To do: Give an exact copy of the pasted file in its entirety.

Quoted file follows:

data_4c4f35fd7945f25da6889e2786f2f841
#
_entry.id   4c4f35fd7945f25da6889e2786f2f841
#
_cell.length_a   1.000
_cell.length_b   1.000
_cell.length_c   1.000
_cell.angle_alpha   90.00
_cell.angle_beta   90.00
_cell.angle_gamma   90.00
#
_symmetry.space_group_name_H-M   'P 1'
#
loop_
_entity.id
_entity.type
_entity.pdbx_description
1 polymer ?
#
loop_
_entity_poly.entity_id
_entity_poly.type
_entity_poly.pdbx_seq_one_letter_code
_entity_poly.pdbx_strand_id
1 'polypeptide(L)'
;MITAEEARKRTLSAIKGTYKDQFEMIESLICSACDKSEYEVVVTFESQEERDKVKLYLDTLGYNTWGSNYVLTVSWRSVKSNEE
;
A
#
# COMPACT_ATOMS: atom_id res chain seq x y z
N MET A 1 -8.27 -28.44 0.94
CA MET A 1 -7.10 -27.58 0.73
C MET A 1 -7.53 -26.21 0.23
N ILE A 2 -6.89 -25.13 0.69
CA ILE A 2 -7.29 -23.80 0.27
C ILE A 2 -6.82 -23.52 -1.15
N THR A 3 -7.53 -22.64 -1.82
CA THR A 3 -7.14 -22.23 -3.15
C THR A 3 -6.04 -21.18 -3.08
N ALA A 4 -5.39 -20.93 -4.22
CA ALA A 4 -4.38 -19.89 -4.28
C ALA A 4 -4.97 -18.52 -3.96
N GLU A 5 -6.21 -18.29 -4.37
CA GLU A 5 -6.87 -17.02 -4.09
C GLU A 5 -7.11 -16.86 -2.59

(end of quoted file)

data_4c4f35fd7945f25da6889e2786f2f841
#
_entry.id   4c4f35fd7945f25da6889e2786f2f841
#
_cell.length_a   1.000
_cell.length_b   1.000
_cell.length_c   1.000
_cell.angle_alpha   90.00
_cell.angle_beta   90.00
_cell.angle_gamma   90.00
#
_symmetry.space_group_name_H-M   'P 1'
#
loop_
_entity.id
_entity.type
_entity.pdbx_description
1 polymer ?
#
loop_
_entity_poly.entity_id
_entity_poly.type
_entity_poly.pdbx_seq_one_letter_code
_entity_poly.pdbx_strand_id
1 'polypeptide(L)'
;MITAEEARKRTLSAIKGTYKDQFEMIESLICSACDKSEYEVVVTFESQEERDKVKLYLDTLGYNTWGSNYVLTVSWRSVKSNEE
;
A
#
# COMPACT_ATOMS: atom_id res chain seq x y z
N MET A 1 -8.27 -28.44 0.94
CA MET A 1 -7.10 -27.58 0.73
C MET A 1 -7.53 -26.21 0.23
N ILE A 2 -6.89 -25.13 0.69
CA ILE A 2 -7.29 -23.80 0.27
C ILE A 2 -6.82 -23.52 -1.15
N THR A 3 -7.53 -22.64 -1.82
CA THR A 3 -7.14 -22.23 -3.15
C THR A 3 -6.04 -21.18 -3.08
N ALA A 4 -5.39 -20.93 -4.22
CA ALA A 4 -4.38 -19.89 -4.28
C ALA A 4 -4.97 -18.52 -3.96
N GLU A 5 -6.21 -18.29 -4.37
CA GLU A 5 -6.87 -17.02 -4.09
C GLU A 5 -7.11 -16.86 -2.59